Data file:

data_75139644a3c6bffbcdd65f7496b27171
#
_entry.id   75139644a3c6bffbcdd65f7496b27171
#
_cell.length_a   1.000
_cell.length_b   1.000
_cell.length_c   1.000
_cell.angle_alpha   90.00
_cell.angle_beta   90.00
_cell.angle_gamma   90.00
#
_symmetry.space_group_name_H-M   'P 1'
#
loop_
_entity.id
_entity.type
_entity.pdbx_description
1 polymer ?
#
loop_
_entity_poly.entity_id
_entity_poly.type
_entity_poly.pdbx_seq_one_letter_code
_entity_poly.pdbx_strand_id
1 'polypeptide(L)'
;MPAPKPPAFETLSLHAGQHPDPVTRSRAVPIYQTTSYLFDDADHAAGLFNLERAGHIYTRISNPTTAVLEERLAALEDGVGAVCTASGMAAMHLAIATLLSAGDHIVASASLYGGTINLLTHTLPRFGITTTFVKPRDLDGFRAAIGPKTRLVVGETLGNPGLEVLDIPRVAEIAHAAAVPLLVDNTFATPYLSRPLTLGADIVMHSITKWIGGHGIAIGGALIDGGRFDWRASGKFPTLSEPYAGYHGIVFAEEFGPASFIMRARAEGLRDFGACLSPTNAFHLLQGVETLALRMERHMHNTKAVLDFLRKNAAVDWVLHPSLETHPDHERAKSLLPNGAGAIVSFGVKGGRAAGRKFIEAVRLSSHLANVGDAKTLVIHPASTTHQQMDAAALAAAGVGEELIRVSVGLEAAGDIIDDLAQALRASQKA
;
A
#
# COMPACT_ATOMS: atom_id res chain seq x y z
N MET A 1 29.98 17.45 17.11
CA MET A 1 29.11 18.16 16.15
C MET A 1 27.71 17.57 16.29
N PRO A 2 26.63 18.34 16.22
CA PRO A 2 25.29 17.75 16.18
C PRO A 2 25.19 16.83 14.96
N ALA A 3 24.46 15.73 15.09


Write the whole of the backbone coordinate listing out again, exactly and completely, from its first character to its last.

data_75139644a3c6bffbcdd65f7496b27171
#
_entry.id   75139644a3c6bffbcdd65f7496b27171
#
_cell.length_a   1.000
_cell.length_b   1.000
_cell.length_c   1.000
_cell.angle_alpha   90.00
_cell.angle_beta   90.00
_cell.angle_gamma   90.00
#
_symmetry.space_group_name_H-M   'P 1'
#
loop_
_entity.id
_entity.type
_entity.pdbx_description
1 polymer ?
#
loop_
_entity_poly.entity_id
_entity_poly.type
_entity_poly.pdbx_seq_one_letter_code
_entity_poly.pdbx_strand_id
1 'polypeptide(L)'
;MPAPKPPAFETLSLHAGQHPDPVTRSRAVPIYQTTSYLFDDADHAAGLFNLERAGHIYTRISNPTTAVLEERLAALEDGVGAVCTASGMAAMHLAIATLLSAGDHIVASASLYGGTINLLTHTLPRFGITTTFVKPRDLDGFRAAIGPKTRLVVGETLGNPGLEVLDIPRVAEIAHAAAVPLLVDNTFATPYLSRPLTLGADIVMHSITKWIGGHGIAIGGALIDGGRFDWRASGKFPTLSEPYAGYHGIVFAEEFGPASFIMRARAEGLRDFGACLSPTNAFHLLQGVETLALRMERHMHNTKAVLDFLRKNAAVDWVLHPSLETHPDHERAKSLLPNGAGAIVSFGVKGGRAAGRKFIEAVRLSSHLANVGDAKTLVIHPASTTHQQMDAAALAAAGVGEELIRVSVGLEAAGDIIDDLAQALRASQKA
;
A
#
# COMPACT_ATOMS: atom_id res chain seq x y z
N MET A 1 29.98 17.45 17.11
CA MET A 1 29.11 18.16 16.15
C MET A 1 27.71 17.57 16.29
N PRO A 2 26.63 18.34 16.22
CA PRO A 2 25.29 17.75 16.18
C PRO A 2 25.19 16.83 14.96
N ALA A 3 24.46 15.73 15.09